The gravitational force is extremely weak compared to the electric force.

Why does Sal say (at 4:40) the gravitational force is weak compared to the electric force?

Written by Willy McAllister.

You don’t feel electric force in everyday life because almost every negative charge (electron) in the universe is nestled up close to a positive charge (the nucleus of an atom). That equalizes (neutralizes) the electric force. That’s why we are not aware of it most of the time.

Thought experiment: compare the force of gravity to the electric force between two apples. ## Gravitational force between two apples

A medium sized apple has a volume of about $100$ cubic centimeters and weighs roughly $100\,\text{grams}$ (about $1/4$ pound). If you hold an apple in your hand the downward force you feel is about $1$ newton. That’s the force of attraction between the apple and the Earth. It is not too hard to lift an apple off the table. You are easily strong enough to overcome the gravitational attraction between the apple and our planet.

What about the gravitational attraction between an apple and another apple? It’s practically nothing. You can compute the tiny force using the Law of Gravity,

$F = G \,\dfrac{m_1 \, m_2}{r^2}\qquad$ where $G = 6.67 \times 10^{-11}\,\text N \, \text m^2/\text{kg}^2$

Set $m_1$ and $m_2$ to $100\,\text{grams}$. Place the apples $1\,\text{meter}$ apart, $r = 1\,\text{meter}$.

$F = 6.67 \times 10^{-11} \times \dfrac{0.1 \times 0.1}{1^2}$

$F = 6.67 \times 10^{-13}\,\text N$

The attraction between two apples is really close to $0$ force.

## Electric force between two apples

Now for the electric force. The electric force between apples is $0$. That’s because there are equal numbers of $+$ and $-$ charges in both apples and everything is electrically neutral.

That’s not really a fair comparison with gravity, because the plus and minus charges are all intermingled. Let’s charge one apple up to $+1$ coulomb and the other to $-1$ coulomb. $1$ coulomb is the amount of charge that moves past a point in a wire in $1\,\text{second}$ when the current is $1\,\text{ampere}$. That’s a reasonable everyday current.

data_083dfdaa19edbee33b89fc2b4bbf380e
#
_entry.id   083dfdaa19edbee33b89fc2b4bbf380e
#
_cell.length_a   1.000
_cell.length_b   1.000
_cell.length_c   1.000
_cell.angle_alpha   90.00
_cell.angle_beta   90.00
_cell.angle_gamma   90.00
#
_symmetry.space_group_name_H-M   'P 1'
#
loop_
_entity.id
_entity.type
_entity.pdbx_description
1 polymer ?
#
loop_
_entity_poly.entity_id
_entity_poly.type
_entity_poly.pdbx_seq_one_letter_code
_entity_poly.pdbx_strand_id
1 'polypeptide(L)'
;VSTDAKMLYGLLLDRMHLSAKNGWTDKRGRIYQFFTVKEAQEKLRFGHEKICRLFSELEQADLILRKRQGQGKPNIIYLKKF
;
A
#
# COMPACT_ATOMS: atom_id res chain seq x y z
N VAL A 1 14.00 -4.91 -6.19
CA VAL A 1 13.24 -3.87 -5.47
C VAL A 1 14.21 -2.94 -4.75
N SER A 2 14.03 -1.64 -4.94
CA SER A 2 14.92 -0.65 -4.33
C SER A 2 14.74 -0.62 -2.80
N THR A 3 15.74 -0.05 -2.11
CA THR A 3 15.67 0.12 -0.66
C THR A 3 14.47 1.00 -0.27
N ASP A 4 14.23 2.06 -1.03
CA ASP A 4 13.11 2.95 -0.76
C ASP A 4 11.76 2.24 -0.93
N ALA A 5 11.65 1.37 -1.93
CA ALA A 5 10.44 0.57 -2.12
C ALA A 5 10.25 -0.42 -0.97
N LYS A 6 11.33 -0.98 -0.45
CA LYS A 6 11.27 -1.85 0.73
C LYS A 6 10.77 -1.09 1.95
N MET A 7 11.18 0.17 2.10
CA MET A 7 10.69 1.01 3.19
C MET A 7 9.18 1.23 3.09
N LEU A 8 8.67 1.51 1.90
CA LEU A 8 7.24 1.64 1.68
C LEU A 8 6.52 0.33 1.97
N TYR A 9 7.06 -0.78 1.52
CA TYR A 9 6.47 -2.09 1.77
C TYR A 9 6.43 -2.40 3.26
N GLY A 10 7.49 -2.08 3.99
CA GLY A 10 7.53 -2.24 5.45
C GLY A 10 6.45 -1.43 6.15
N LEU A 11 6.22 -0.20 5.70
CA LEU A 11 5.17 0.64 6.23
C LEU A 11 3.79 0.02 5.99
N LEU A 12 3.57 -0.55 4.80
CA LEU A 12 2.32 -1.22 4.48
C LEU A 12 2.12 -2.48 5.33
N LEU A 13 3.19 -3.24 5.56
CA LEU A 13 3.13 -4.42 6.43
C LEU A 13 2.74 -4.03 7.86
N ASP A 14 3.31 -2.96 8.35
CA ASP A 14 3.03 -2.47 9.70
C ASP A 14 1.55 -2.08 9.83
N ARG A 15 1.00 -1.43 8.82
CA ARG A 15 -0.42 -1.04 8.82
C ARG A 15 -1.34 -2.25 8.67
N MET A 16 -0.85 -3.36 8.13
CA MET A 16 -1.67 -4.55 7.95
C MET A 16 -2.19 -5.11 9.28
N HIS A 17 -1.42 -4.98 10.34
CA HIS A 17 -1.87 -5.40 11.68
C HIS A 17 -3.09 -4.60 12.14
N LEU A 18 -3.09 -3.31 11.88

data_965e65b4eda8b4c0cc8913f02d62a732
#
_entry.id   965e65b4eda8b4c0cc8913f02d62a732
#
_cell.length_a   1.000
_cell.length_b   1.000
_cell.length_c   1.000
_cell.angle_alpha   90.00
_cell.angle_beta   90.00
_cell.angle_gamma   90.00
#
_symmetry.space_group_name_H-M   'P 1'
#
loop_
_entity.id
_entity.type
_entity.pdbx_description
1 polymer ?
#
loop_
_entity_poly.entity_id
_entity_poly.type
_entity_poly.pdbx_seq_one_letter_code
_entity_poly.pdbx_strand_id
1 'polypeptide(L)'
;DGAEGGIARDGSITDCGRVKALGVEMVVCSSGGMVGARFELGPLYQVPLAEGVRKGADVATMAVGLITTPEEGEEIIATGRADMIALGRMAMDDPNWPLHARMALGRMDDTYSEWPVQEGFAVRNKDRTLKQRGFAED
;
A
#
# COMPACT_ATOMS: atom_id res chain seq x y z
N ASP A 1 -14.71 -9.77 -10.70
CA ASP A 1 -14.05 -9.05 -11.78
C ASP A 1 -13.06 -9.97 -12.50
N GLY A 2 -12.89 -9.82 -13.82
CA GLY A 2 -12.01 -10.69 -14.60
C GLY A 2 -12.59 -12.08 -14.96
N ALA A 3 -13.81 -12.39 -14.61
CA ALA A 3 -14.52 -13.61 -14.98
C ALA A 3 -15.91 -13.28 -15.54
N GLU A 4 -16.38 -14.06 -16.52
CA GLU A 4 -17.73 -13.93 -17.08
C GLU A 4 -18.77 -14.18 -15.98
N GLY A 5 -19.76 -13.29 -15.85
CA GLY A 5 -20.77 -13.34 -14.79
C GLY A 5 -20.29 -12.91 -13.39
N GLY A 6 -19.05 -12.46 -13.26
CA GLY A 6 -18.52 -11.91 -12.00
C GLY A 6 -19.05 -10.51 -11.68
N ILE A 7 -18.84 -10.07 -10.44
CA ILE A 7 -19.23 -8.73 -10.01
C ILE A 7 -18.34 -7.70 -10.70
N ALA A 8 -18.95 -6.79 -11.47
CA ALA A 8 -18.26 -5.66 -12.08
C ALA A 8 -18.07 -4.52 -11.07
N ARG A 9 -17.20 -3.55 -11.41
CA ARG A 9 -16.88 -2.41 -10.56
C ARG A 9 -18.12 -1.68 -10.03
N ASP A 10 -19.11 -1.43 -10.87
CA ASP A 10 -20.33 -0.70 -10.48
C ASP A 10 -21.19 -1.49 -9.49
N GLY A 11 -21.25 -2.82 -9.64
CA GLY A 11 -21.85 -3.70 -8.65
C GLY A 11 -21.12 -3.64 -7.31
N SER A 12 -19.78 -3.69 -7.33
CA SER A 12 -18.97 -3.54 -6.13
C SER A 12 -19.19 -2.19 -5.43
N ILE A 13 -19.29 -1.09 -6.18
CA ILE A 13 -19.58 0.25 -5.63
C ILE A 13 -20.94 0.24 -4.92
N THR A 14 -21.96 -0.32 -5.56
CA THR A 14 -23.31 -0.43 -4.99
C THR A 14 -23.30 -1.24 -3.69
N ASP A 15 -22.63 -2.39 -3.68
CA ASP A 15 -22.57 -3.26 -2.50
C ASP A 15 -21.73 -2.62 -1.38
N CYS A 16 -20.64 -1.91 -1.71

To charge an apple up to a coulomb you could (conceptually) remove $1$ electron for every $55{,}000$ water molecules, leaving an apple with a $+1\,\text C$ charge. Take that electron and put it on the other apple to give it a $-1\,\text C$ charge. (See the Background section below.)

What is the force of attraction? It is gigantic! We compute the electric force with Coulomb’s Law. The force between two $1$ coulomb charges placed $1$ meter apart is,

$|\vec F| = K \dfrac{q_0 \,q_1}{r^2}$

$K = 9 \times 10^9\, \text{newton-meter}^2/\text{coulomb}^2$

$|\vec F| = 9 \times 10^9 \times \dfrac{1 \times 1}{1^2}$

$|\vec F| = 9 \times 10^9 \,\text{newtons}$ (attracting)

This is the force you would feel if ten fully loaded oil supertankers were sitting on your head. The electric force is unimaginably greater than the force of gravity.

## Background

The mole is defined by Avogadro’s Number, $6.022 \times 10^{23}$ particles.

$1\,\text{mole}$ of $\text H_2\text O$ weighs $18\,\text{grams}$. $2\,\text{grams}$ of hydrogen plus $16\,\text{grams}$ of oxygen.

An apple is mostly water. $100\,\text{grams}$ of water is $100\,\text g/(18\,\text g/\text{mole}) = 5.5\,\text{moles}$ of mostly water molecules.

There are almost exactly $10{,}000\,\text{coulombs}$ of negative charge in $1\,\text{mole}$ of electrons.

If you remove $1$ electron from $1$ out of every $55{,}000$ molecules in an apple, it adds up to $1\,\text{coulomb}$ of electrons.

$1\,\text{newton}$ is about $0.1\,\text{kilogram}$
$1000 \,\text{kilograms} = 1\,\text{metric tonne}$
$1\,\text{tonne} \approx 10^4\,\text{newtons}$
$9\times 10^9\,\text{newtons}$ is about $9\times 10^9/10^4 = 900{,}000\,\text{tonnes}$.
A fully loaded LR2 supertanker weighs about $90{,}000\,\text{tonnes}$.